Table 29.2 Example of a reflection note from a student: facilitating brain storming in a group
  1. 1.

    Increasing the learning effect of the current topic.

  2. 2.

    Practicing reflection and practicing putting into words how it is to be part of the group, what one needs to understand more fully, what one needs to feel good in the group, and to progress in one’s professional development.

  3. 3.

    Continuously assessing and evaluating the programme to allow for changes to reach the described learning outcomes.

Example 2: Teaching Group Leaders of Salutogenic Talk-Therapy Groups

Professional salutogenic healthcare places special responsibility on health professionals (Oliveira, 2015). Oliveira points out why, explaining that working salutogenically might involve supporting people in uprooting and changing health detrimental situations, counseling in establishing new relationships and activities, and facilitating and joining in dialogues about finding meaning in everyday life (ibid). These practices call for competence in assisting others in developing and activating resources such as social support and identity, arranging for appropriate challenges, thus promoting good coping experiences and subsequently, a stronger sense of coherence (Langeland, Wahl, Kristoffersen, Nortvedt, & Hanestad, 2007). In our work with salutogenic talk-therapy groups (Langeland et al., 2007), we find Oliveira’s claims to be highly relevant. Thus, these claims are important aspects for us to include in training programmes for mental health professionals who wish to lead such groups.

A salutogenic talk-therapy group is an intervention program developed for people with different mental health problems and consists of 16 talk-therapy meetings, which last for 2 h and 15 min each, as well as homework for a period of 16 weeks (for detailed description see Langeland & Vinje, 2013). Leading these groups in a salutogenic way implies special competence. Key is that the health professionals integrate the theoretical knowledge into a therapeutic use of self ‘the salutogenic way’. Accordingly, the focus for the group leader is to help the participant entering into a good circle or positive feedback loop between using one’s resistance resources and developing one’s SOC. Our experience is that these types of groups need a professional leader, a mental health professional that knows how to build both on their own, and their clients’ salutogenic capacity. Further, a salutogenic talk-therapy leader must be highly empathetic and sensitive to the process of relating to people as whole persons. In talk-therapy groups, a central ideal is that conversations between participants and between participants and the group leader should be characterized by being a therapeutic dialogue (Egan, 2002). The aim is to develop a group atmosphere characterized by mutual, egalitarian relationships, in which the tenor of conversations between the group leaders and participants is similar to those between the participants themselves (Antonovsky, 1990; Gilligan & Price, 1993; Rogers, 1980).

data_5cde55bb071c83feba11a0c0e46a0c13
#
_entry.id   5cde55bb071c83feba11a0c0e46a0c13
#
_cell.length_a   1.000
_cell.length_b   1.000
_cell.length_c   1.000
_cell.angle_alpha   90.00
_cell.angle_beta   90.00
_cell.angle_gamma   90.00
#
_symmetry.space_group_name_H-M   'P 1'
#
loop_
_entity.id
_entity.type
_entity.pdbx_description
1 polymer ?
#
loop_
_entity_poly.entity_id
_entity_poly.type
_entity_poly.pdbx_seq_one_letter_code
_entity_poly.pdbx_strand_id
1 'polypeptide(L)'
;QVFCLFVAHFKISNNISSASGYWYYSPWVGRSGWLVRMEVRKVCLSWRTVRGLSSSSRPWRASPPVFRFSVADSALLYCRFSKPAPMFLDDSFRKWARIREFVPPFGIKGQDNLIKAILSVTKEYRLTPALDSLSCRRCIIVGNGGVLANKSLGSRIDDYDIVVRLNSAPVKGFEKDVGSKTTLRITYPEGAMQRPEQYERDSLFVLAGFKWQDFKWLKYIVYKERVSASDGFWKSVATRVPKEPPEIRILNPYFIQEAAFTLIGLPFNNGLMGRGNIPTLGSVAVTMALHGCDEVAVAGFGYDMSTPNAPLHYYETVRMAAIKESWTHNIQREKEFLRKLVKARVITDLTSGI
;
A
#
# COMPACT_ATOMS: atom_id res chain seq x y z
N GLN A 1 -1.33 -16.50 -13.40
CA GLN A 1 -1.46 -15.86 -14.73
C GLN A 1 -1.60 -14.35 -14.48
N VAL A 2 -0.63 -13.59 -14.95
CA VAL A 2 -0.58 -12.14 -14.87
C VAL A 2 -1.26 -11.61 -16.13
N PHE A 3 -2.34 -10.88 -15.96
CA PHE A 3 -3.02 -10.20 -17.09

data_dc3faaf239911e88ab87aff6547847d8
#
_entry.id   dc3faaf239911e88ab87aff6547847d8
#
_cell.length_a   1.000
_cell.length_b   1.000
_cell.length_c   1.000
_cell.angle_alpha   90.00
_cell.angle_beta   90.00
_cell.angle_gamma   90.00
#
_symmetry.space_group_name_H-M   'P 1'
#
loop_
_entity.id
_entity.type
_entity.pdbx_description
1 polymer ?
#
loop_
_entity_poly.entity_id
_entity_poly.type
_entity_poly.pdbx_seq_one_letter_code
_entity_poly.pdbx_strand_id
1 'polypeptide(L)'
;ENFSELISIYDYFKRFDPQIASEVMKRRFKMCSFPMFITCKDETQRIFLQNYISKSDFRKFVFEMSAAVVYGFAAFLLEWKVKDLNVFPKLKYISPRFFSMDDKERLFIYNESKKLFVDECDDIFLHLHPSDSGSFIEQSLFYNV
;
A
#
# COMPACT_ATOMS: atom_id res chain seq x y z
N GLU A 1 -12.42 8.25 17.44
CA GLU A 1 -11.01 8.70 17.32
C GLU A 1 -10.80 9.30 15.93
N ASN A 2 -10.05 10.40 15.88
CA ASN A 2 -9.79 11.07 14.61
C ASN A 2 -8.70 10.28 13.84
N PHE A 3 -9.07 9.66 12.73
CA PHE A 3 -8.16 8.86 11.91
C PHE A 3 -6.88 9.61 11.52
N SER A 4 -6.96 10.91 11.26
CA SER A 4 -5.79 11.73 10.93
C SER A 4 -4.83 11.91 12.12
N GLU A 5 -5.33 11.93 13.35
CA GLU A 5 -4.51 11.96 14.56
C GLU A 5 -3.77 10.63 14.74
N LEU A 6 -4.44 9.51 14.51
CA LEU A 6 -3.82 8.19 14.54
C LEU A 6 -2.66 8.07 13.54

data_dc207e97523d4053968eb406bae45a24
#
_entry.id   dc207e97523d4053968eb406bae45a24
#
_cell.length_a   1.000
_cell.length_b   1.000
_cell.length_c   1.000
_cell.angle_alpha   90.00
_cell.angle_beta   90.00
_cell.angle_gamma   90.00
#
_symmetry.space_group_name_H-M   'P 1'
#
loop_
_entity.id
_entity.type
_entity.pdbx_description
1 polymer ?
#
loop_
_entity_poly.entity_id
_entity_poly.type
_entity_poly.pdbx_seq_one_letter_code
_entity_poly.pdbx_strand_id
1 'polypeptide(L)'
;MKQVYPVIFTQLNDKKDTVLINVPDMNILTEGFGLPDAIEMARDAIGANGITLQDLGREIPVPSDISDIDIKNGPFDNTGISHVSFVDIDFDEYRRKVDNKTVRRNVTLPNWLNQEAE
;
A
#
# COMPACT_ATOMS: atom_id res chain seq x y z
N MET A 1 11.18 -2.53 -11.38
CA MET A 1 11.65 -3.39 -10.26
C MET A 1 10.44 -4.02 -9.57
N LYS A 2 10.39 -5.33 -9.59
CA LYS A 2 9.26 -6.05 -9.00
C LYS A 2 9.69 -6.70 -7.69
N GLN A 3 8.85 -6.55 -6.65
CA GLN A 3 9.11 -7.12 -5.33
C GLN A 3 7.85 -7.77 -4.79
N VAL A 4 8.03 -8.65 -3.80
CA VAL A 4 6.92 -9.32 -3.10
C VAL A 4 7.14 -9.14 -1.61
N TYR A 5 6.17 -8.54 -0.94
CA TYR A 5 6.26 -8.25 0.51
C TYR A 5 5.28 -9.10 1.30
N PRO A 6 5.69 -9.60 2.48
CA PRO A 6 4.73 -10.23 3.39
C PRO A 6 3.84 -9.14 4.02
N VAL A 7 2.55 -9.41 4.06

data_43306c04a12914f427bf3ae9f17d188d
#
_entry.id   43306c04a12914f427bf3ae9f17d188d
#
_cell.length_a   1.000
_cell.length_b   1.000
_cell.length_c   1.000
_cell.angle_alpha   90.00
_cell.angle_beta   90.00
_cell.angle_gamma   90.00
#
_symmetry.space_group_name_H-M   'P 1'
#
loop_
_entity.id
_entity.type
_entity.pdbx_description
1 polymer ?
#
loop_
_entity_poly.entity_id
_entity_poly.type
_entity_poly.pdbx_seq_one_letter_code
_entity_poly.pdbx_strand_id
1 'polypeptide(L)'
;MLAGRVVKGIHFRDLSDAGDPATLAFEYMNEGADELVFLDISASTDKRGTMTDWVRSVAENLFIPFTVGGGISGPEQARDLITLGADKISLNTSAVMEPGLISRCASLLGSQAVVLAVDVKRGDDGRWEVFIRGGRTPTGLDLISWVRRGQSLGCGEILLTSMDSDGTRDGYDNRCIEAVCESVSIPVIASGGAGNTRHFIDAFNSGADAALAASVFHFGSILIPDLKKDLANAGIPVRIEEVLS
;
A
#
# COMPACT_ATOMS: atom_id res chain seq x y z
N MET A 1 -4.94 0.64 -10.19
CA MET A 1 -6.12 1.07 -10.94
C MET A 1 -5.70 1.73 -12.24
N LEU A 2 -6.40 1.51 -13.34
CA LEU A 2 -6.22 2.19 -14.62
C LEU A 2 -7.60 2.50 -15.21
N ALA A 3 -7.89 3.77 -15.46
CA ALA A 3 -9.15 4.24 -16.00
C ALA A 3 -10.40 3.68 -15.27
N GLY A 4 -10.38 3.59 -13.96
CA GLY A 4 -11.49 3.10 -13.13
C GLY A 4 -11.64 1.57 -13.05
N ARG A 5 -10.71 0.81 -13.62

Traditionally, mental health professionals learn to maintain their distance and stay in control. This is important, though research demonstrates that intimacy, spontaneity , and personal engagement may have therapeutic effects (Borg, 2007; Langeland & Wahl, 2009). Antonovsky (1987, p. 9) maintains: “When one searches for effective adaptation of the organism, one can move beyond post-Cartesian dualism and look to imagination, love, play, meaning, will, and the social structure that foster them.” In teaching future group leaders, we also find inspiration in Yalom (1975) who identifies eleven interdependent therapeutic group aims: to give hope, to encourage universalization, to share information, to engender altruism, to try new approaches, to develop social competence, to promote vicarious learning, to promote learning between people, to encourage group solidarity, to achieve catharsis and to encourage existential viewpoints. Thus, the group leader’s job is to focus on creating a conversational and interactional climate that will promote a desirable development in the participants. By acknowledging his or her inability to understand the participant fully, he or she strives toward meeting the participant with an attitude combining unconditional positive regard, empathic concern, and authenticity (Langeland & Vinje, 2013; Rogers, 1957). The idea is to demonstrate person-centeredness in practice, actively listening to the participants’ story, respecting and acknowledging that the participant is his own expert (Langeland et al., 2007). The participant is the one fully knowing his or her unique situation, including experiences of pain, suffering, and concerns (Rogers, 1957). From a salutogenic perspective, the group leader has a role as a dialogue partner, achieving a balance between listening empathetically to participants’ difficulties while taking into account their strengths and resources (Duncan, Miller, Hubble, & Wampold, 2010). It is a confidence in people’s innate potential for growth and development that should be in the forefront of the group leader’s mind. We emphasize in our teachings that the group has a potential for facilitating self-understanding and self-definition, and thus the group leader holds a considerable responsibility to build the type of relationship that can inspire hope. According to Stanhope and Solomon (2008) this helps bolster against the negative impact of societal stigma and marginalization, an important goal for health promotion.